Dan Herbert's drive to work used to take about five minutes round-trip.
Today, he can spend anywhere from 80 minutes to three hours getting to and from his job.
Herbert worked as a cable splicer for Verizon in Pottstown.
"It was super convenient," said Herbert, a Verizon employee for nearly 20 years. "Living that close and having my truck that close, my response time ... was about as close to immediate as you could get."
Last year, the company closed the Pottstown facility and transferred roughly 45 employees to Norristown.
Now, Herbert and others drive from Pottstown to Norristown to pick up company vehicles, drive back to Pottstown to work, later return to Norristown, collect their personal vehicles and head home to Pottstown.
"Every time I get in the truck I'm looking at the gas guage," Herbert said of his personal vehicle.
And the company, since the move, also pays for more fuel and vehicle maintenance, he said of trucks that get eight to 10 mpg.
The distance also means Pottstown customers experience a longer wait for service.
"It increases the response time by a minimum of 30 minutes," he said.
And there are more problems.
Early Monday morning, Herbert and about 200 other Verizon employees protested outside a Verizon business just outside Pottstown.
The workers and about 45,000 others from Massachusetts to Virginia . Verizon wants to cut employee pensions, health care and other benefits, union officials for the workers say.
Richard Sibley also worked at the company's Pottstown garage before Verizon closed it.
"I worked there for 18 years," said Sibley, a Verizon cable splicer and Unit 22 president at CWA Local 13000 which covers Montgomery, Bucks and Chester counties.
The former Pottstown Verizon garage remains for sale and vacant, he said.
Sibley also participated in Monday's protest in Pottstown, where parked cars donned license plates from states as far away as Florida. Sibley said the cars belonged to "strike breakers."
"We were able to see all of the out of state workers," he said.
The company used union workers and "quality labor" to build its network, then brought in the outsiders to fill local Verizon jobs, he said. Sibley also claimed Verizon is paying the substitute workers for expenses including 12-hour shifts, meals, travel and lodging and is touting "smear ads" that claim workers make higher wages than they actually do.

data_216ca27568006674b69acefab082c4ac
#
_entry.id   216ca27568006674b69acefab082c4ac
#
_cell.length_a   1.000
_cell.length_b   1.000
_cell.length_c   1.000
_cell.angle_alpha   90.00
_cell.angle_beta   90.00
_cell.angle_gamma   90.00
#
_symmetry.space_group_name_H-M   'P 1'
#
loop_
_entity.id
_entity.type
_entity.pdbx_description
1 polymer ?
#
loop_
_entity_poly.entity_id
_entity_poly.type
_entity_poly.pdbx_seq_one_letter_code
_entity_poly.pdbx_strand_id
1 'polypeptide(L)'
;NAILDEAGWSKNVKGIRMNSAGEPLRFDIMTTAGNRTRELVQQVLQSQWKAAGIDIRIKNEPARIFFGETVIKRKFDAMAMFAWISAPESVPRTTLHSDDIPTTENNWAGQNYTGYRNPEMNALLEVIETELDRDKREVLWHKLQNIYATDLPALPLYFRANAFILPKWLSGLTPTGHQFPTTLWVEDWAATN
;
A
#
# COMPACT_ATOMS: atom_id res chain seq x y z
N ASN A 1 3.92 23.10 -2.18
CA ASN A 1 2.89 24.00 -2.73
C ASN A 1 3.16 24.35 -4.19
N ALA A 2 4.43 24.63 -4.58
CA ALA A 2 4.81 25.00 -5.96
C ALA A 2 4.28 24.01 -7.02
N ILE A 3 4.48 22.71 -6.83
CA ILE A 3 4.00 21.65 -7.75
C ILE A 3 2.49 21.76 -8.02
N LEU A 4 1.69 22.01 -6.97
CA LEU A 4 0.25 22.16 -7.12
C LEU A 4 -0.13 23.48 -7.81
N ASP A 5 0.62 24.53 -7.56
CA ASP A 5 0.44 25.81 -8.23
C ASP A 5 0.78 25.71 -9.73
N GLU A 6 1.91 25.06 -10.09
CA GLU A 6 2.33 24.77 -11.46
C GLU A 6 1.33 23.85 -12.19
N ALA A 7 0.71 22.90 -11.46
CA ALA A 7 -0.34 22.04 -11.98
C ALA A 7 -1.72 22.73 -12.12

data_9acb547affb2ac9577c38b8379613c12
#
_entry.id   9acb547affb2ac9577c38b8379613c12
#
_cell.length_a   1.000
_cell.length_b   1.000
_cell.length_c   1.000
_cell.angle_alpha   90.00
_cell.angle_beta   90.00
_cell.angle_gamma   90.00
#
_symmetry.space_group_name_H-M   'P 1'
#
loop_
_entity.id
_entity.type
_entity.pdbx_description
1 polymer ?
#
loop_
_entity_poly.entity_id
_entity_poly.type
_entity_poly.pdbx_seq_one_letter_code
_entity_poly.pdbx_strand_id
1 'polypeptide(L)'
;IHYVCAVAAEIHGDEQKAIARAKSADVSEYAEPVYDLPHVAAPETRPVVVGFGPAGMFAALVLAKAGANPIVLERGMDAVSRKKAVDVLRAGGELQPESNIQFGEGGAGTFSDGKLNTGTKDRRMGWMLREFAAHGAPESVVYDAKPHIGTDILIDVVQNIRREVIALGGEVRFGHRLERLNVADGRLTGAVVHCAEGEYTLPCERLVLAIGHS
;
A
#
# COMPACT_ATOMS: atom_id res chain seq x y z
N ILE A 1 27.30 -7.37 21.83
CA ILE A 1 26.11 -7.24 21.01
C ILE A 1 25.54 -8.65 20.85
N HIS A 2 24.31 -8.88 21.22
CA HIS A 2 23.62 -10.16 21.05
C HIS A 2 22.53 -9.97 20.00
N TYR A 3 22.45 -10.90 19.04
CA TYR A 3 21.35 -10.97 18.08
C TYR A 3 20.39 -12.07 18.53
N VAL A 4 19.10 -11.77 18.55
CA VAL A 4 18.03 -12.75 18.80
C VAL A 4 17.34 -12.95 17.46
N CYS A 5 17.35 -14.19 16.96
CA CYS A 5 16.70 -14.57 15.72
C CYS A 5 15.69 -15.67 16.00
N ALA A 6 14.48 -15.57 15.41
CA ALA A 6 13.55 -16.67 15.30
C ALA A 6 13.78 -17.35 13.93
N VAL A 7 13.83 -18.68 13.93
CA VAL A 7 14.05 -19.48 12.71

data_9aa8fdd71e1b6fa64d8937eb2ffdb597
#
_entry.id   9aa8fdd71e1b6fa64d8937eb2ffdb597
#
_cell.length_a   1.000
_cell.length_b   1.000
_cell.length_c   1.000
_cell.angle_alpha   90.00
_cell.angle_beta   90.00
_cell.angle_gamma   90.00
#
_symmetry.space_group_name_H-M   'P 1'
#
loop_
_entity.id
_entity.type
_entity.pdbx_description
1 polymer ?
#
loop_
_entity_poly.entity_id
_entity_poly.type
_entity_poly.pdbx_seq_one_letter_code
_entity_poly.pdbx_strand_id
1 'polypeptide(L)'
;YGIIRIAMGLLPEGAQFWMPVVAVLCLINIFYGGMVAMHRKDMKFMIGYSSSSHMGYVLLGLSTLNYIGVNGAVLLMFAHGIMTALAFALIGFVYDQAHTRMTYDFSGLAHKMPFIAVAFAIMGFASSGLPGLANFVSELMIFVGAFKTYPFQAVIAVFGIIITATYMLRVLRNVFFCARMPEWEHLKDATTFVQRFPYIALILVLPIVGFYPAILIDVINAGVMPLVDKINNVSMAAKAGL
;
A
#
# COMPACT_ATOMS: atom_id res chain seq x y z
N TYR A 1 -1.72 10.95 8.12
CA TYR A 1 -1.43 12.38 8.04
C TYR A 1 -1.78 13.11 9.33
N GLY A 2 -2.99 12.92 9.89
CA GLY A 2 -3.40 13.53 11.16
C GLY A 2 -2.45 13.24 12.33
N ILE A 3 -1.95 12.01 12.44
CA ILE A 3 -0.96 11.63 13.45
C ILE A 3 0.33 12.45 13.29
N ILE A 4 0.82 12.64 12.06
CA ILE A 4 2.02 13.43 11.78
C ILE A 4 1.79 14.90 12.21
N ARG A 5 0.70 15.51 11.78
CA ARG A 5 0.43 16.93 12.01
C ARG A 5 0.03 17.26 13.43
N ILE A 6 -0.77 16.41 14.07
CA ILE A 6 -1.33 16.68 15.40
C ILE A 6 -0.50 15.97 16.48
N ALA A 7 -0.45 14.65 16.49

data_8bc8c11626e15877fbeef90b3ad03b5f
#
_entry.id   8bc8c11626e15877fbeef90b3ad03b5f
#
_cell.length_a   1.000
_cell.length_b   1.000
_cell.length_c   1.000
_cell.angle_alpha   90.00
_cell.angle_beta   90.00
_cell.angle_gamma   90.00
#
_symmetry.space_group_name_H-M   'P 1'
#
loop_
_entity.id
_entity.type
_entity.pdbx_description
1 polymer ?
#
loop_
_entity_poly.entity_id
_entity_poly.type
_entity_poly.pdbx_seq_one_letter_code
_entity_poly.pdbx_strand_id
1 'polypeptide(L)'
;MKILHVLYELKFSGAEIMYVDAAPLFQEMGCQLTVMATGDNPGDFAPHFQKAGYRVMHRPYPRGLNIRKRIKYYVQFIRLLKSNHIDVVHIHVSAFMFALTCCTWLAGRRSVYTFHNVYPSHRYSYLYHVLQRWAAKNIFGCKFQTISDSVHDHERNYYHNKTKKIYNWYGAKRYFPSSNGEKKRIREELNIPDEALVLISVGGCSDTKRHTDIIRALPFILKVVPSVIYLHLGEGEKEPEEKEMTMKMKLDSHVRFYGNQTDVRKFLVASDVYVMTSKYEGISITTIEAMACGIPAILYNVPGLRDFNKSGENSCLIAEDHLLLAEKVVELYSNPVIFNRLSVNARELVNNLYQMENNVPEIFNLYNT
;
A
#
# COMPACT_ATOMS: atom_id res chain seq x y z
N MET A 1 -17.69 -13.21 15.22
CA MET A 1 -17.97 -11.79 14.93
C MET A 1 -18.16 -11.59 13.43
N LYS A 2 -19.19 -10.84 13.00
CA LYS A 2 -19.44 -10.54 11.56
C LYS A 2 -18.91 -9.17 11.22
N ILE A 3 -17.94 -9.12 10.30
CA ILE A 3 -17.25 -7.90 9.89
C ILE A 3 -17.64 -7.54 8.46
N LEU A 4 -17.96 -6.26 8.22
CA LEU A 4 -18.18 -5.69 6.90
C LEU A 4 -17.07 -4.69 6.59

"If that's what we made, we wouldn't be on strike right now," Sibley said.
According to Sibley, the strike symbolizes the struggle many U.S. families face to make ends meet.
"It seems to have become a fight for the middle class in general," he said.
Sibley estimates the company paid roughly $260 million in additional executive compensation over the last three years. He said second quarter reporting, as of June 2011, indicates Verizon made $6.9 billion in profit.
Sibley claims that in addition to a benefits package that includes a corporate jet, the company's CEO, Lowell McAdam, makes about $55,000 per day, 365 days per year.
"I make roughly in a year what he makes in a day," Sibley said.
On Monday afternoon, Lee Gierczynski, Verizon spokesman for Pennsylvania, New Jersey and Delaware, said a number of issues contribute to the lack of a contract agreement between management and workers.
Verizon's idea to transport Pottstown workers to Norristown is "fairly minor in the grand scheme of things," Gierczynski said.
"If the union has any issues with the past contract, it was a contract they agreed to," he said. "They had avenues to pursue."
A bigger issue includes the $4 billion dollars per year Verizon spends on employee health care, he said.
"Free health care is not sustainable with 'rampant competition,'" Gierczynski said. "The company and the union need to recognize how the world has changed."
The telecommunications industry experienced a "drastic change," he said, and added that 47 million telephone lines have been reduced to 25 million over the last five years.
Gierczynski said 30% of U.S. households are now wireless.
"The union needs to recognize the current state of the economy and work with the company," he said. "The union chose to go on strike."
Verizon trained "tens of thousands" of people to step into "critical areas," he said.
"It's irrelevant" where those workers come from, he said. "Their goal here is to serve customers."
That said, customers are experiencing longer hold times to reach Verizon's call centers and wait longer for repairs, Gierczynski said.
"At this point, we just ask our customers for their patience and understanding as we work through this," he said.
Meanwhile, employees like Herbert say they just want return to work under the same terms they had.
"Not having my salary has really impacted us," Herbert said of his family's income loss due to the strike.
"If [Verizon] had offered us the same contract that just expired, I believe we would have signed this morning and be working tonight."